Tucked in the green, leafy mountain forests of the Pacific Northwest is an old-time Bible camp that’s calling on one of its strongest assets — nature — to help see it into the future.
Lutherwood Camp and Retreat Center near Bellingham, Wash., now offers a host of environmental education experiences for fifth-graders from a half dozen nearby schools. The 350 annual school visitors have provided a big attendance boost, alongside the 500 traditional campers and other groups who visit this lakeside Bible camp. It’s strengthened the future for Lutherwood, which was established at the end of World War II.
“We want to grow that number,” executive director Rob Gillespie said of the schools that send teachers and students to Lutherwood for environmental education.
The camp’s environmental education programs are a response to a state law that requires such curricula for school-age children — outside of the bits and pieces they receive in regular science courses. Washington is among the 10 percent of states with such a requirement, said Jim Elder, director of the Maine-based Campaign for Environmental Literacy. Maryland has the strongest requirement.
At 103-acre Lutherwood, inquisitive environmental learners tend to lettuce, radish and bean plants in the greenhouse and garden, then harvest and eat the produce in the historic dining hall. They measure the food that is wasted during meals. Soon they are taking only what they need, a big sustainability lesson.
“If we use all of our resources, we’re not going to have the resources to replace them,” Gillespie said.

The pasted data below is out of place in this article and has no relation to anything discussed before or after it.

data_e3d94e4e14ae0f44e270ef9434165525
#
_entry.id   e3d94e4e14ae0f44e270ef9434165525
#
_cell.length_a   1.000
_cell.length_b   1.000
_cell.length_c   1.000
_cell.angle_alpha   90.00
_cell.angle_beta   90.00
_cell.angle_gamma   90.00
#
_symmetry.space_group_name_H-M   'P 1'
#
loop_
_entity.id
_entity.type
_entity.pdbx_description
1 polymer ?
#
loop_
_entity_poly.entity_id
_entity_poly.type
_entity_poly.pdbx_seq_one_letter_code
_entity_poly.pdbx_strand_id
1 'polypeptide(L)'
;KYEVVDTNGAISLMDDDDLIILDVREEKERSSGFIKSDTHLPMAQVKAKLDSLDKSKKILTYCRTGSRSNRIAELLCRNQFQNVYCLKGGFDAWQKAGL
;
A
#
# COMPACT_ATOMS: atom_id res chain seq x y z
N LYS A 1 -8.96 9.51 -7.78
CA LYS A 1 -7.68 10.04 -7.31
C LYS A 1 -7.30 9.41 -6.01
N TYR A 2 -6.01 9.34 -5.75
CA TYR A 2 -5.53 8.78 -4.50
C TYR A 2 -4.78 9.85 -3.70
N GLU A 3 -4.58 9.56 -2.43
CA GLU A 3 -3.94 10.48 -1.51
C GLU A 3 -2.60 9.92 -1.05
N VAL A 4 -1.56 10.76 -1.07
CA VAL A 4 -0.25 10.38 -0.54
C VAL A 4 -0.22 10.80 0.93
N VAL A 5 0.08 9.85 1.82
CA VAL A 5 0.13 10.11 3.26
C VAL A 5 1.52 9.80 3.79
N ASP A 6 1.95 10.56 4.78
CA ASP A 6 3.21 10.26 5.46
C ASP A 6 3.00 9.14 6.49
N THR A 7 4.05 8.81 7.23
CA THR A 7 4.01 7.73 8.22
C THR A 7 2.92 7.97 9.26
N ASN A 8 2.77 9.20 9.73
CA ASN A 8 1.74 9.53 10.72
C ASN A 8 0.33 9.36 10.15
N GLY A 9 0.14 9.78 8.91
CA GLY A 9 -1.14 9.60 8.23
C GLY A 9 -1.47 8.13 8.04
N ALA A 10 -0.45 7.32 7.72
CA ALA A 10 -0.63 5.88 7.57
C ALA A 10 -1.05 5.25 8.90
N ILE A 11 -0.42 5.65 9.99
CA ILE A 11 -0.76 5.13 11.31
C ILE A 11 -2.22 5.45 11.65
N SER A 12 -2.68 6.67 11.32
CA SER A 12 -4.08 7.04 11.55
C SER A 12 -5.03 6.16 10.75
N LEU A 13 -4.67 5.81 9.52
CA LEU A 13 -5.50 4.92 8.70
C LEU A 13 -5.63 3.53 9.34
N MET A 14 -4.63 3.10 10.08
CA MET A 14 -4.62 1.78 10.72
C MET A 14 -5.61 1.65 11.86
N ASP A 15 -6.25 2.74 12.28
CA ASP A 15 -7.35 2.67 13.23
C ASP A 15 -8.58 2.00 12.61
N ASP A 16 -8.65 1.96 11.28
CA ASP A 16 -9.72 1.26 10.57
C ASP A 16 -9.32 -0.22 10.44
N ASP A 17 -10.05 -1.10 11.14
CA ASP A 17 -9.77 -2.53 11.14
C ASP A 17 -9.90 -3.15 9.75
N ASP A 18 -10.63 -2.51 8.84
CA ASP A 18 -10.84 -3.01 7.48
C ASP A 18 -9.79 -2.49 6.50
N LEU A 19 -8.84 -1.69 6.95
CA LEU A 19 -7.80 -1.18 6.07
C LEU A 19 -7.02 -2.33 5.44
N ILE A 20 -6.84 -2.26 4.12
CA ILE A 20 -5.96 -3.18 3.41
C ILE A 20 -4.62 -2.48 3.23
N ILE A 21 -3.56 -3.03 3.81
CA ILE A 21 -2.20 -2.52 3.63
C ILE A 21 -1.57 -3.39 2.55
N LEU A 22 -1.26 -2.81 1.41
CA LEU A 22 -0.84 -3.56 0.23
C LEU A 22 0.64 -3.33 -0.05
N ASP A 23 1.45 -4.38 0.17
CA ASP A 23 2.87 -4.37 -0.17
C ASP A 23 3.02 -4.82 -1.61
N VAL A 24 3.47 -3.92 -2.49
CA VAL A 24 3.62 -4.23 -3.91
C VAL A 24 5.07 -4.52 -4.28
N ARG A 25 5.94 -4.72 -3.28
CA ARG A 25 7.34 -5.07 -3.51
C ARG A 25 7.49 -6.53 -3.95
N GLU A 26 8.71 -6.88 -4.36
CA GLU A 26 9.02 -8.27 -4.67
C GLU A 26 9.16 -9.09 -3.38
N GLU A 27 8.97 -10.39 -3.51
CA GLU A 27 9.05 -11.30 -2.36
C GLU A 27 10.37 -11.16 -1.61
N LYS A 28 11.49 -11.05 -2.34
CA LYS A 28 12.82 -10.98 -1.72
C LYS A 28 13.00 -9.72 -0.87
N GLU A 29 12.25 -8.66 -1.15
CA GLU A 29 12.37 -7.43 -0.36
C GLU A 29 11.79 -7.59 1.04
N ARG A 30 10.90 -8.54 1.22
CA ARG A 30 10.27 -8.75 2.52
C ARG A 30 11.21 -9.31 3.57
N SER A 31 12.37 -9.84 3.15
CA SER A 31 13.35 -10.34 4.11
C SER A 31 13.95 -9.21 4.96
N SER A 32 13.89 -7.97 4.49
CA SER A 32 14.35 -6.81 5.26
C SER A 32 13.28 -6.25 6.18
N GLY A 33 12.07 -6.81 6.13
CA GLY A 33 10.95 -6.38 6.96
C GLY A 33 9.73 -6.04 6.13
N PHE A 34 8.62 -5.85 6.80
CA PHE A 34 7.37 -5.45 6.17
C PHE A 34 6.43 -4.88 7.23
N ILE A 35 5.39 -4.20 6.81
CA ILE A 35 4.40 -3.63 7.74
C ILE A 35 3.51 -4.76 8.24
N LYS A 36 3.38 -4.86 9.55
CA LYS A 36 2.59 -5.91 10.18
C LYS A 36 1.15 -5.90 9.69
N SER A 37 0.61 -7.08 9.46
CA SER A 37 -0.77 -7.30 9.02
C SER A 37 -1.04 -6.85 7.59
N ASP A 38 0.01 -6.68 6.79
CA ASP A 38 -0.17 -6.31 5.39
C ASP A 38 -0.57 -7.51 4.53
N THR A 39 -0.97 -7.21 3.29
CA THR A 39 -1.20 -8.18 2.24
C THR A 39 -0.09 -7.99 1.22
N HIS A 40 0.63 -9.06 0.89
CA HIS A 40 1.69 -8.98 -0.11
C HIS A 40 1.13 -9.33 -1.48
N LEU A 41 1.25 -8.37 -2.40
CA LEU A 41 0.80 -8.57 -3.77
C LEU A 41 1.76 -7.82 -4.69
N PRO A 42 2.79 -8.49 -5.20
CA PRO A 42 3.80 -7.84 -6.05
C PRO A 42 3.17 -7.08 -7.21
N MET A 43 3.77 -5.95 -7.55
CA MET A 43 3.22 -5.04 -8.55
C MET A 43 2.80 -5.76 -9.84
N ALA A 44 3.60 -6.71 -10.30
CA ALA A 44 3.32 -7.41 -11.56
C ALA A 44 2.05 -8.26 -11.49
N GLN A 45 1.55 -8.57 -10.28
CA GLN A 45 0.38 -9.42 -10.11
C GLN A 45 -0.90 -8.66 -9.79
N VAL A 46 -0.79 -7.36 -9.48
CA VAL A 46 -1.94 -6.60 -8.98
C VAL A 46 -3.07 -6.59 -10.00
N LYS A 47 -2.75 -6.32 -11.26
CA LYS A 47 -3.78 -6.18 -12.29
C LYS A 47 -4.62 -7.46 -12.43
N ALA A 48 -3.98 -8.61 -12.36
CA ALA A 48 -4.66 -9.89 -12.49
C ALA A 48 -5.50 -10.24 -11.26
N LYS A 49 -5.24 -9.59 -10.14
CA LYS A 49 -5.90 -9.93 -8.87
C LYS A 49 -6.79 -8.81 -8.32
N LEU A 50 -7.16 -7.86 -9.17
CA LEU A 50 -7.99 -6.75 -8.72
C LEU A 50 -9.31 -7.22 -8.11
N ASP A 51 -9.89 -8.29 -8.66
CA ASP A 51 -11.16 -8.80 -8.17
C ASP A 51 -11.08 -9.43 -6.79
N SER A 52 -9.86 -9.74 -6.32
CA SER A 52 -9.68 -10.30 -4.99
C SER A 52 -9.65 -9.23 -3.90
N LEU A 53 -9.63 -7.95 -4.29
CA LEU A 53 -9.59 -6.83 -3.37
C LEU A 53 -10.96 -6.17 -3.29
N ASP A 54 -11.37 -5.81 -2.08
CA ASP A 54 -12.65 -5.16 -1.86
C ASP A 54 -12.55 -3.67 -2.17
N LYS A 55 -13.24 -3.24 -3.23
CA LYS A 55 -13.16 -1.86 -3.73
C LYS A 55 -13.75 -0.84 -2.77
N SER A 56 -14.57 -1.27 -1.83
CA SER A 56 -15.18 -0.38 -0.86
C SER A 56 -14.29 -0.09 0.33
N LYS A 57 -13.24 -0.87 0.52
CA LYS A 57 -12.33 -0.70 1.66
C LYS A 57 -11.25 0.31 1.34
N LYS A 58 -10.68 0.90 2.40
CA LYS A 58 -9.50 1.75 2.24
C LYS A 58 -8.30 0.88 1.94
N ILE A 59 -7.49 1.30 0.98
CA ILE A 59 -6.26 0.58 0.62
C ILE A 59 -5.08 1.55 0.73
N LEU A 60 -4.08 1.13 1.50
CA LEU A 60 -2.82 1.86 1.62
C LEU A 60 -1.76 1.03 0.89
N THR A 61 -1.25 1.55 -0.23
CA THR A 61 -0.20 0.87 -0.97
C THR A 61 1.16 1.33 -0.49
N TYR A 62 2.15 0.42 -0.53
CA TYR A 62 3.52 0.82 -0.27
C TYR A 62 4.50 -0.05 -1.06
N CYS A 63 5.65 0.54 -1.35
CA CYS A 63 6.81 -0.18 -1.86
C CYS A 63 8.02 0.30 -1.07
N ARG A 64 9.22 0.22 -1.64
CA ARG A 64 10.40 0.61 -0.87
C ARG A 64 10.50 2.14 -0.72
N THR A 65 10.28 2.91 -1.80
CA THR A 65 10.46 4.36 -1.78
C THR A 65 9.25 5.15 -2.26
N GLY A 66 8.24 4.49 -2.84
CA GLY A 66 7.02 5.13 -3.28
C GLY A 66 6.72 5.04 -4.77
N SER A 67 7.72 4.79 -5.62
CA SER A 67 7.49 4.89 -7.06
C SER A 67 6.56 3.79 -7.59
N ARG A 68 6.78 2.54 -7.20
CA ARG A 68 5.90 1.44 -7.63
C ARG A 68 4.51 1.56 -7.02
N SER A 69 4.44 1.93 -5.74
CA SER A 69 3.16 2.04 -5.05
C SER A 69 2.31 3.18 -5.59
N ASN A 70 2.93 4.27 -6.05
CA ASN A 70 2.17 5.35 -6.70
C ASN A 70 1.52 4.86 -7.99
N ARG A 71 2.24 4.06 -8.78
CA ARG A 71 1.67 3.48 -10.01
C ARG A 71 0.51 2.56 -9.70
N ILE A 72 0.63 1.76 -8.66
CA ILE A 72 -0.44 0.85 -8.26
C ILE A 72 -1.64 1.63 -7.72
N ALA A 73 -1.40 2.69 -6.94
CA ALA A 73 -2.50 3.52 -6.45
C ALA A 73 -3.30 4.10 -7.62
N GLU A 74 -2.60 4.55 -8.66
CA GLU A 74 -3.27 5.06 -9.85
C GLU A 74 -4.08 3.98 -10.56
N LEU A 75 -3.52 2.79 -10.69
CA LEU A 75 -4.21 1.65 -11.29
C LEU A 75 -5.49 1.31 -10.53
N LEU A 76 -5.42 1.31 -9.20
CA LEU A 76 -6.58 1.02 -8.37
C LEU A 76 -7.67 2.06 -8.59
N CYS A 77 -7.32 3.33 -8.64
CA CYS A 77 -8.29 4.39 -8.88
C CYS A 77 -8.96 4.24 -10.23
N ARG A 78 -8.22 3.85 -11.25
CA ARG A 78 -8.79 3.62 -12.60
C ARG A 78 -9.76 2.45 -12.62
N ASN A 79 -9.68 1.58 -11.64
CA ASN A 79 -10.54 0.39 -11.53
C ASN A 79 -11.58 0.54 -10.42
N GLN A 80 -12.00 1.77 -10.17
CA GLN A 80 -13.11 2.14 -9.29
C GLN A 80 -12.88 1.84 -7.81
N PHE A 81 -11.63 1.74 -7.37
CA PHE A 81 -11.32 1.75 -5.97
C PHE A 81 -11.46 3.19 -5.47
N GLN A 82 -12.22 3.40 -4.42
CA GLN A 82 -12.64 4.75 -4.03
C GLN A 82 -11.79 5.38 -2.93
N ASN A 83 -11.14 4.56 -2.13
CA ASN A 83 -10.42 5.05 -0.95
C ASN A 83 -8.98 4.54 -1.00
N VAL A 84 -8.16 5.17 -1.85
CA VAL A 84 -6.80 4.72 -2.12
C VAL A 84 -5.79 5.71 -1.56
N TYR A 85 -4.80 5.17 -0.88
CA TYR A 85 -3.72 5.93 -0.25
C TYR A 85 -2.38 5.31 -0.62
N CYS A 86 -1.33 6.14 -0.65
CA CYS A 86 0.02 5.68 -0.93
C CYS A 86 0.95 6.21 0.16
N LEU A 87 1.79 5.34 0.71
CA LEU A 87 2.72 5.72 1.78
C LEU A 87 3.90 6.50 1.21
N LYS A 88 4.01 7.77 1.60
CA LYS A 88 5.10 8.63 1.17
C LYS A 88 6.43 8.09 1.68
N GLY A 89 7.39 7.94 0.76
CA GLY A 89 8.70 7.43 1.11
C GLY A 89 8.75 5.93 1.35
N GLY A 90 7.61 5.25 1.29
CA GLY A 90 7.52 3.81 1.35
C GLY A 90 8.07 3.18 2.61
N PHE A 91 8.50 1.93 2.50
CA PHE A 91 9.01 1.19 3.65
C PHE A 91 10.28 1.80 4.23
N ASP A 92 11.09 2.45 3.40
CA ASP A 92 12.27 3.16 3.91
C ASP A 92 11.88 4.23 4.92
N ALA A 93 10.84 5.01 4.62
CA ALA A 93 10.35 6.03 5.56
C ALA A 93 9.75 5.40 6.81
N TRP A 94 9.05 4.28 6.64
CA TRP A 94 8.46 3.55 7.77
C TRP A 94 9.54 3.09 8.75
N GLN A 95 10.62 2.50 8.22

Peering beneath the surfaces of Lake Samish and Mud Creek, students discover macroinvertebrates that feed salmon, which in turn feed humans in ever-repeating cycles — if protected. Gillespie hopes to soon get salmon eggs from the state for the students to grow.
Taking part in one of many “Ranger” experiential-learning expeditions, students get their hands dirty examining soil. They discover how the soil filters and purifies water that sustains humans — if it isn’t carelessly contaminated.
Trudging along cool, shady trails they identify diverse plants and creatures that form an ecological symphony. They also master Lutherwood’s ropes-challenge course, learning about interdependence among campers, and among humans and nature.
Best of all, they roll up their pant legs and slog knee-deep through a forest mud pit to find out that it’s really a nursery for a host of little plants and animals. Learning at Lutherwood is, well, totally slimey.
“Fifth-graders like getting muddy,” said John Vickery, 22, environmental education teacher and challenge course coordinator.
Some students live in city apartments cut off from nature. Here they are enveloped by nature, the experience heightened because they aren’t able to use their electronic gadgets.
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© 2014 Augsburg Fortress, Publishers